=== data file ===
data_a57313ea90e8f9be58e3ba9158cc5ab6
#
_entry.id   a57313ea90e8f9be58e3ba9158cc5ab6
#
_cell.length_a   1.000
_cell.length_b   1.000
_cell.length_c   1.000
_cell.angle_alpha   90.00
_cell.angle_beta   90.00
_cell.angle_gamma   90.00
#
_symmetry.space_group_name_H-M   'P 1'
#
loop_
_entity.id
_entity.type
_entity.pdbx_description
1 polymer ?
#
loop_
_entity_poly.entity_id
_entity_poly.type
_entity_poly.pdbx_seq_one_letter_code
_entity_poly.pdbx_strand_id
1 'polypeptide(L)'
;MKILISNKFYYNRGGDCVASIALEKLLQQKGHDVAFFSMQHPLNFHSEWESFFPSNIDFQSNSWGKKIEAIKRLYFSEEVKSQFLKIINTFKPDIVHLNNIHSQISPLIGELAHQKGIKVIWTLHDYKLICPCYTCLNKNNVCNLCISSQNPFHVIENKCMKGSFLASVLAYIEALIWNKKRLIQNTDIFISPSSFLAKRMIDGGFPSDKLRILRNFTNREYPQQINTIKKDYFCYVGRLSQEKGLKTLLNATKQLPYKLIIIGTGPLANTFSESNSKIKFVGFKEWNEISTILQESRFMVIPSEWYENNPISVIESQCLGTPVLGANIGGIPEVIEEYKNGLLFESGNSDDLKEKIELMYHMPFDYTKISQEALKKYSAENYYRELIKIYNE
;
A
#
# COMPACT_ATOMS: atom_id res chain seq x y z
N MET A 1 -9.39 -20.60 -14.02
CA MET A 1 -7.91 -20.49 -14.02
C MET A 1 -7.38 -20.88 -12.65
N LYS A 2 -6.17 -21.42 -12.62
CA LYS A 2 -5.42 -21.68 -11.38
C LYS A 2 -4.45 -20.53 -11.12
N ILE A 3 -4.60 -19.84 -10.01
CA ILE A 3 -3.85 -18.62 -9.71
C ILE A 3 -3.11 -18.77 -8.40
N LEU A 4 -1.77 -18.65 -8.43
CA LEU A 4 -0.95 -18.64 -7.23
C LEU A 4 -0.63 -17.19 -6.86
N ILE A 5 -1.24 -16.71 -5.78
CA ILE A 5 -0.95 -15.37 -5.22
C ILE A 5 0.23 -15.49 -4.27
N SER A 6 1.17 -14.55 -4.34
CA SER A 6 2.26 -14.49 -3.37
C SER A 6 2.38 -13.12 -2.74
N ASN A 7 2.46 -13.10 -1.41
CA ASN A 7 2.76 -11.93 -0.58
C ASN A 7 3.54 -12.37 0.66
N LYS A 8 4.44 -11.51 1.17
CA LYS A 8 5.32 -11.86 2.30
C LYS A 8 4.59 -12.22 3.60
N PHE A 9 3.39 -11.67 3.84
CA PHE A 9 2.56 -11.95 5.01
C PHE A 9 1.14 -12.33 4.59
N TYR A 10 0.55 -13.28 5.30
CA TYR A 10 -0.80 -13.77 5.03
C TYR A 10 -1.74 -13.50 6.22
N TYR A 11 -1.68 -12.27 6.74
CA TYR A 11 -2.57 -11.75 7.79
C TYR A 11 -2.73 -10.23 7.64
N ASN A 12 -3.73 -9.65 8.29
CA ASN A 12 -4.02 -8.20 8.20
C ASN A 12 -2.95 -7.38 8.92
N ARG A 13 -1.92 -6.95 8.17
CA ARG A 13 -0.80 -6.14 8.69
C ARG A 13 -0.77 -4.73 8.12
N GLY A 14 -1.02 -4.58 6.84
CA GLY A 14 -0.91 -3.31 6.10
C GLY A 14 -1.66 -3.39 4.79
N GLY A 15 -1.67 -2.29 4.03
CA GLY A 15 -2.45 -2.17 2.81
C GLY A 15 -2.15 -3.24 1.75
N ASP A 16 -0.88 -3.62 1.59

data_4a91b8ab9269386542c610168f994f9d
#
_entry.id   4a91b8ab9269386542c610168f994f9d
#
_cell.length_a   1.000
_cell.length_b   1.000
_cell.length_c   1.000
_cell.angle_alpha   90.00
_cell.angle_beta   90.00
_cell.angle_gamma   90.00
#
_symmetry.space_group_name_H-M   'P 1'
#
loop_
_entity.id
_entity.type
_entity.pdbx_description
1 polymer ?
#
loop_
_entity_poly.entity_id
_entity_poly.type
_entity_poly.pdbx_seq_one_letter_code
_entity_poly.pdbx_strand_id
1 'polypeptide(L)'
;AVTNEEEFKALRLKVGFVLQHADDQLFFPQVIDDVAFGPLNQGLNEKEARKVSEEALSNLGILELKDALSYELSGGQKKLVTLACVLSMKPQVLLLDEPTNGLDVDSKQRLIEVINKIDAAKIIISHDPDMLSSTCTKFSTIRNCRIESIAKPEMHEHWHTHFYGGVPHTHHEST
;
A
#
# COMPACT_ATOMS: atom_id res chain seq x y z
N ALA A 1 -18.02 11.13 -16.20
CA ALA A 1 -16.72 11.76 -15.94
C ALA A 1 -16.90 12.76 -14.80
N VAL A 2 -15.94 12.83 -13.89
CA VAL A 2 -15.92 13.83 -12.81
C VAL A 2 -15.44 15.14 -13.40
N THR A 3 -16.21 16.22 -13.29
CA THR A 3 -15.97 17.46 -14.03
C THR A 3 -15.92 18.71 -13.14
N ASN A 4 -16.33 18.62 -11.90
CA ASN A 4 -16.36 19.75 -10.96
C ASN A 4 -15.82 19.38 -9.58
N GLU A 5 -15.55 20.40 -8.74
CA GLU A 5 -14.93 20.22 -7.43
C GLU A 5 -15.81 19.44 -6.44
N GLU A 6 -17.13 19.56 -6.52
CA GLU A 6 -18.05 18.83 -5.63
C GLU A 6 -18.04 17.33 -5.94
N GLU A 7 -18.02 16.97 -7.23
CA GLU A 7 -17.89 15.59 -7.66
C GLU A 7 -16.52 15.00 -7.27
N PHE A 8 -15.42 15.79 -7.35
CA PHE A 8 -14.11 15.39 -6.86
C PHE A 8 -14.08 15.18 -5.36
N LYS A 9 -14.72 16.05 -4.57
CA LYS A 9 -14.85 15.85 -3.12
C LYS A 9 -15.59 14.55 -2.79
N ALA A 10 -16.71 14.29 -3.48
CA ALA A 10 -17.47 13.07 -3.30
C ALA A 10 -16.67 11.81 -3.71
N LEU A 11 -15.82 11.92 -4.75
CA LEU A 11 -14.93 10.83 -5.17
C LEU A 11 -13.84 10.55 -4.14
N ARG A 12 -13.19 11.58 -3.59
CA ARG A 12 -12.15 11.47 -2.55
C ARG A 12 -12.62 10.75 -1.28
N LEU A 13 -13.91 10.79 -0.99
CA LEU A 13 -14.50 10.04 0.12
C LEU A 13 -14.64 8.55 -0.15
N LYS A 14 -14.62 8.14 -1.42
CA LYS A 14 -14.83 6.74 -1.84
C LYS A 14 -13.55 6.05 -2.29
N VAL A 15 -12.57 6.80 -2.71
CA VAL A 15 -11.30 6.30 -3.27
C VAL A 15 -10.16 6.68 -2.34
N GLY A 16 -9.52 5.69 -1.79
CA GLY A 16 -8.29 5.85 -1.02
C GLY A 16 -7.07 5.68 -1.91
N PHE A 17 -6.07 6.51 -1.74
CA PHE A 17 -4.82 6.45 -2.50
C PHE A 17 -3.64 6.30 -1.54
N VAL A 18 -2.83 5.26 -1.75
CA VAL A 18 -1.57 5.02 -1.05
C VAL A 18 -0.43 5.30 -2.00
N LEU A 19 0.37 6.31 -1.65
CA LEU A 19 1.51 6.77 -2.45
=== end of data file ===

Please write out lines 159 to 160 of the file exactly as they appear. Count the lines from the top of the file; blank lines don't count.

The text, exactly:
CA VAL A 18 -1.57 5.02 -1.05
C VAL A 18 -0.43 5.30 -2.00